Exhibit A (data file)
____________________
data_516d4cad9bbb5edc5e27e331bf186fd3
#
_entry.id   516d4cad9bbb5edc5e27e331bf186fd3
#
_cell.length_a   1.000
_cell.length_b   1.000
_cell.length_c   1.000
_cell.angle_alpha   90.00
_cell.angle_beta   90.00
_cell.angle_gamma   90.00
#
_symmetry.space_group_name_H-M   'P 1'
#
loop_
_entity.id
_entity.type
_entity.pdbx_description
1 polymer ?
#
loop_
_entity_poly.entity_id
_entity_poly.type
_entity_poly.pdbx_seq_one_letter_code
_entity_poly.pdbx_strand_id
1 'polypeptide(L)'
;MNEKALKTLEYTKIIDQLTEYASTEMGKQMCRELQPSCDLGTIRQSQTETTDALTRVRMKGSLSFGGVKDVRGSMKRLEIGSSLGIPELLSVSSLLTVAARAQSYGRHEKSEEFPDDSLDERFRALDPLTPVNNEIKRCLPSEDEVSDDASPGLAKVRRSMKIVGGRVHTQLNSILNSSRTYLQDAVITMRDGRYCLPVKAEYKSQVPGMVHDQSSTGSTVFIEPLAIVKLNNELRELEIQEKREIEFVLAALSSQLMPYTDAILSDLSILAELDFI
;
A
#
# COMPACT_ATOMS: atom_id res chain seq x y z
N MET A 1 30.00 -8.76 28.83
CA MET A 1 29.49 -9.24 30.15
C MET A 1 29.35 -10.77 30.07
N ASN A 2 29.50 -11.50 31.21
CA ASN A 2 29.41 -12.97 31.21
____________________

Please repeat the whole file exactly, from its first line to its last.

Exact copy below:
data_516d4cad9bbb5edc5e27e331bf186fd3
#
_entry.id   516d4cad9bbb5edc5e27e331bf186fd3
#
_cell.length_a   1.000
_cell.length_b   1.000
_cell.length_c   1.000
_cell.angle_alpha   90.00
_cell.angle_beta   90.00
_cell.angle_gamma   90.00
#
_symmetry.space_group_name_H-M   'P 1'
#
loop_
_entity.id
_entity.type
_entity.pdbx_description
1 polymer ?
#
loop_
_entity_poly.entity_id
_entity_poly.type
_entity_poly.pdbx_seq_one_letter_code
_entity_poly.pdbx_strand_id
1 'polypeptide(L)'
;MNEKALKTLEYTKIIDQLTEYASTEMGKQMCRELQPSCDLGTIRQSQTETTDALTRVRMKGSLSFGGVKDVRGSMKRLEIGSSLGIPELLSVSSLLTVAARAQSYGRHEKSEEFPDDSLDERFRALDPLTPVNNEIKRCLPSEDEVSDDASPGLAKVRRSMKIVGGRVHTQLNSILNSSRTYLQDAVITMRDGRYCLPVKAEYKSQVPGMVHDQSSTGSTVFIEPLAIVKLNNELRELEIQEKREIEFVLAALSSQLMPYTDAILSDLSILAELDFI
;
A
#
# COMPACT_ATOMS: atom_id res chain seq x y z
N MET A 1 30.00 -8.76 28.83
CA MET A 1 29.49 -9.24 30.15
C MET A 1 29.35 -10.77 30.07
N ASN A 2 29.50 -11.50 31.21
CA ASN A 2 29.41 -12.97 31.21